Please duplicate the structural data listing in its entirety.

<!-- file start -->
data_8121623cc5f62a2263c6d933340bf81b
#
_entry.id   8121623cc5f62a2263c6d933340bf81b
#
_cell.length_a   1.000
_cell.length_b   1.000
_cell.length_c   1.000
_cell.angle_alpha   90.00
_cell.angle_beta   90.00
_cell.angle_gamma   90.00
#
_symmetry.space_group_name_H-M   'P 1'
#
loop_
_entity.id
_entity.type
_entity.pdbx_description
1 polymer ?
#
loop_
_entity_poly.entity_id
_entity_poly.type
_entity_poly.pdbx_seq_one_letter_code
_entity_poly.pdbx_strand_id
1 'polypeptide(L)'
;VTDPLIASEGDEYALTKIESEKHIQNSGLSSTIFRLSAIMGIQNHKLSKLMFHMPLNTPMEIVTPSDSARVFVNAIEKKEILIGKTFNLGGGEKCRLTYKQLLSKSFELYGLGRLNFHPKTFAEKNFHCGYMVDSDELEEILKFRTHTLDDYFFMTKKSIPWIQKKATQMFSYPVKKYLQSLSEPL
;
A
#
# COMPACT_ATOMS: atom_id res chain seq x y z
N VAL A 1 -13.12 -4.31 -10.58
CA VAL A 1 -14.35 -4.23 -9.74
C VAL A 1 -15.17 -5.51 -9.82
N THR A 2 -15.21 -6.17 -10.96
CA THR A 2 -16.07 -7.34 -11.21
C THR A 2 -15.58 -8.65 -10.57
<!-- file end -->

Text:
data_8121623cc5f62a2263c6d933340bf81b
#
_entry.id   8121623cc5f62a2263c6d933340bf81b
#
_cell.length_a   1.000
_cell.length_b   1.000
_cell.length_c   1.000
_cell.angle_alpha   90.00
_cell.angle_beta   90.00
_cell.angle_gamma   90.00
#
_symmetry.space_group_name_H-M   'P 1'
#
loop_
_entity.id
_entity.type
_entity.pdbx_description
1 polymer ?
#
loop_
_entity_poly.entity_id
_entity_poly.type
_entity_poly.pdbx_seq_one_letter_code
_entity_poly.pdbx_strand_id
1 'polypeptide(L)'
;VTDPLIASEGDEYALTKIESEKHIQNSGLSSTIFRLSAIMGIQNHKLSKLMFHMPLNTPMEIVTPSDSARVFVNAIEKKEILIGKTFNLGGGEKCRLTYKQLLSKSFELYGLGRLNFHPKTFAEKNFHCGYMVDSDELEEILKFRTHTLDDYFFMTKKSIPWIQKKATQMFSYPVKKYLQSLSEPL
;
A
#
# COMPACT_ATOMS: atom_id res chain seq x y z
N VAL A 1 -13.12 -4.31 -10.58
CA VAL A 1 -14.35 -4.23 -9.74
C VAL A 1 -15.17 -5.51 -9.82
N THR A 2 -15.21 -6.17 -10.96
CA THR A 2 -16.07 -7.34 -11.21
C THR A 2 -15.58 -8.65 -10.57